Cancer Wars: How Politics Shapes What We Know and Don't Know about CancerBMJ 1995; 311 doi: https://doi.org/10.1136/bmj.311.7010.959 (Published 07 October 1995) Cite this as: BMJ 1995;311:959
- John Roberts
Robert N Proctor Basic Books, $25, pp 356 ISBN 0 465 02756 3
Medicine is a political science, according to an apocryphal comment by Rudolph Virchow, the father of modern pathology. But perhaps even more than medicine, cancer is a political science.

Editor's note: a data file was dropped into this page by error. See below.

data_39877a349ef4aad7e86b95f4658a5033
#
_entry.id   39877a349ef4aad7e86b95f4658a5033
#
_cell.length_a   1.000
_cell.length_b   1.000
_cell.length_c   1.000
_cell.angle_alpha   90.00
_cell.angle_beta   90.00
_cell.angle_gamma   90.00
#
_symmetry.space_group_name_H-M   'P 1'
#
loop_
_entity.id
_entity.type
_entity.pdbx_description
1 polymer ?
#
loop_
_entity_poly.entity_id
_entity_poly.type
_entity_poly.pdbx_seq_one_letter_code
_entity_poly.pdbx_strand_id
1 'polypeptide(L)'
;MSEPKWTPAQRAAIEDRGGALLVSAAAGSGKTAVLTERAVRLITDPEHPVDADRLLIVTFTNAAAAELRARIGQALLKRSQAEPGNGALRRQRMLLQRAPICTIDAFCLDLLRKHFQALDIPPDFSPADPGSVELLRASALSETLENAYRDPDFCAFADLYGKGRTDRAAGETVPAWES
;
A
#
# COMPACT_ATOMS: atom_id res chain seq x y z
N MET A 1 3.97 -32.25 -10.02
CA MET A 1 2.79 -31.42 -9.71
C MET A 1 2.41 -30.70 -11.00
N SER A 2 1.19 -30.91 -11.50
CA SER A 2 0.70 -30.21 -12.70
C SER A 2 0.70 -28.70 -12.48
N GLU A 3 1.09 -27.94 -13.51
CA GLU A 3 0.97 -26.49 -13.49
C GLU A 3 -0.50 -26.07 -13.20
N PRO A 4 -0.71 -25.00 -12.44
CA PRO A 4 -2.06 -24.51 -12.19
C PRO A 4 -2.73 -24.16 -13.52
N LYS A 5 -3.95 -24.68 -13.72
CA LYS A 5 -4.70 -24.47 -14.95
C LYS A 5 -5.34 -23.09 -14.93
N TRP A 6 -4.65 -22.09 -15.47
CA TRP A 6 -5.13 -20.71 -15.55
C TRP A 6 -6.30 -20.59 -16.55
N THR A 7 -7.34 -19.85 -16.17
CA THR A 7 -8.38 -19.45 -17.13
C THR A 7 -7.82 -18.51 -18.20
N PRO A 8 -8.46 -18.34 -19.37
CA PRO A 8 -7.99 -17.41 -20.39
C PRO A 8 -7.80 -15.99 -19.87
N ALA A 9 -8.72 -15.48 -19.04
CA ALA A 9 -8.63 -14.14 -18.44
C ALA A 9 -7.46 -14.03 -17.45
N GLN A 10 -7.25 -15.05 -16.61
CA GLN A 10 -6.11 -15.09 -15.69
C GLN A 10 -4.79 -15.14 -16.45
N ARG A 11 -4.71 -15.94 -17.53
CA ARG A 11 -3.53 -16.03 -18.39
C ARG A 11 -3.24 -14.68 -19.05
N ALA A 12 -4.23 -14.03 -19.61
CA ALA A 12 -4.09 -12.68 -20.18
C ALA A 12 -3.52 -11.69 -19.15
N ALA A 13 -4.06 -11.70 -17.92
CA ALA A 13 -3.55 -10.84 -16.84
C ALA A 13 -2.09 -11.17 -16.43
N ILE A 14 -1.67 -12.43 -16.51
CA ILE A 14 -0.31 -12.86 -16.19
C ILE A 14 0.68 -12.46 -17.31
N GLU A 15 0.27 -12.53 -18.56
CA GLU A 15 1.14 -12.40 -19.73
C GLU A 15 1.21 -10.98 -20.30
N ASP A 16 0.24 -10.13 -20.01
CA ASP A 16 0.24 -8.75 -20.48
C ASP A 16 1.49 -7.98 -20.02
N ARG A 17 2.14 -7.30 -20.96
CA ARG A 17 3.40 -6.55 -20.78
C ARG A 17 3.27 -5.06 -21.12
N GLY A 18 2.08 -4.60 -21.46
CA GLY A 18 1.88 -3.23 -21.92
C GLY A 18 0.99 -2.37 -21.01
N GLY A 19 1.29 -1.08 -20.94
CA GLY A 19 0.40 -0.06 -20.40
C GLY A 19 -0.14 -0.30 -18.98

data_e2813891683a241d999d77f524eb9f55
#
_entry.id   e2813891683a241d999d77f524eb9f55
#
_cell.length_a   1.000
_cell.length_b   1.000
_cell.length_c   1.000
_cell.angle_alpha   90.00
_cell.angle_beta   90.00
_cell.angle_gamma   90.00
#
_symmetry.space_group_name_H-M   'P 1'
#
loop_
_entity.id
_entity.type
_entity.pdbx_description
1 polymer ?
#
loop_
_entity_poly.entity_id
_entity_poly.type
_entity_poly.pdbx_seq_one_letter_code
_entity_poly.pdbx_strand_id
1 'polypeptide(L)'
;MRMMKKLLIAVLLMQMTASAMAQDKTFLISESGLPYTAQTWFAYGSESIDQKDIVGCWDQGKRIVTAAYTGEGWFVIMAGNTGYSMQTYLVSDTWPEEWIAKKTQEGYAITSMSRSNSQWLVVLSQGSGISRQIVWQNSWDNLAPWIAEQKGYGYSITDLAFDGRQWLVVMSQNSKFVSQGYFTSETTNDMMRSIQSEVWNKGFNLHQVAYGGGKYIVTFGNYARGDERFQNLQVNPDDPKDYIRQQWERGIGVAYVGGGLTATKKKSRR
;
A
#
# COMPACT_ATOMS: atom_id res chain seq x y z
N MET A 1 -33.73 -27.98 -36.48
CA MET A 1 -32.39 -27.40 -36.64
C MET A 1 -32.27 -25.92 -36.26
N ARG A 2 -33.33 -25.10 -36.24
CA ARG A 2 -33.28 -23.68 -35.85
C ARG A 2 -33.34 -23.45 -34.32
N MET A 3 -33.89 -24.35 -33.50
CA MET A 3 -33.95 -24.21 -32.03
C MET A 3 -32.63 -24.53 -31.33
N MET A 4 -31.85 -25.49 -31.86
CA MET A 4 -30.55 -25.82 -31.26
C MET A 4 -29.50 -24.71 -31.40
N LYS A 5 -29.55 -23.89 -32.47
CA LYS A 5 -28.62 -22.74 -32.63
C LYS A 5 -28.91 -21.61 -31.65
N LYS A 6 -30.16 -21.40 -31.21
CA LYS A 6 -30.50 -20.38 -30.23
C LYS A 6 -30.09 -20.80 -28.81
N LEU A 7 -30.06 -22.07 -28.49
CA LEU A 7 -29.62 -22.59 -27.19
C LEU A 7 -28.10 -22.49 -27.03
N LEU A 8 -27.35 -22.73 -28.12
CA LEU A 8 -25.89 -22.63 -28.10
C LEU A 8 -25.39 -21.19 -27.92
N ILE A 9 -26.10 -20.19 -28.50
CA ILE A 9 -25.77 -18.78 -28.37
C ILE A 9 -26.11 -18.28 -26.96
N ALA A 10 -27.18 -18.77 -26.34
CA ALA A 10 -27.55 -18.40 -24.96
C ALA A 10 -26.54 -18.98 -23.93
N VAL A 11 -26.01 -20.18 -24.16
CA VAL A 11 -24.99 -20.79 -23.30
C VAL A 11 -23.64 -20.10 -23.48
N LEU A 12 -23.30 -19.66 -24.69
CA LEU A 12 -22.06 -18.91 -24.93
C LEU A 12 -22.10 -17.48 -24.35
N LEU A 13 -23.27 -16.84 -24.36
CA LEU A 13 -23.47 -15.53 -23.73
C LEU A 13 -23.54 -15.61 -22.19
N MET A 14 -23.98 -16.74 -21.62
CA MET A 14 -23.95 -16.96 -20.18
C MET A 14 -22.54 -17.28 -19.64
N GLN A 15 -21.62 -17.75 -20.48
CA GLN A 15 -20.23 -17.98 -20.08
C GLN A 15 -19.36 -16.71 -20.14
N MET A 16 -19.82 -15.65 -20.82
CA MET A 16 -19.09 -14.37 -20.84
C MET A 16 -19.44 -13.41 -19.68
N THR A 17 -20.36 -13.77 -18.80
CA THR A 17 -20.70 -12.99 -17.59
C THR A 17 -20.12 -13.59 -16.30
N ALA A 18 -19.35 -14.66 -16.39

That is the thesis of Cancer Wars, a survey of what might cause cancer, written by Robert Proctor, a professor of the history of science at Pennsylvania State University. Proctor is well known for his excellent analyses of German doctors' role in the Holocaust.
In Cancer Wars he sets out to describe how political arguments over a scientific issue create a debate in which each participant speaks a different language. Proctor's central question is, “How much evidence do …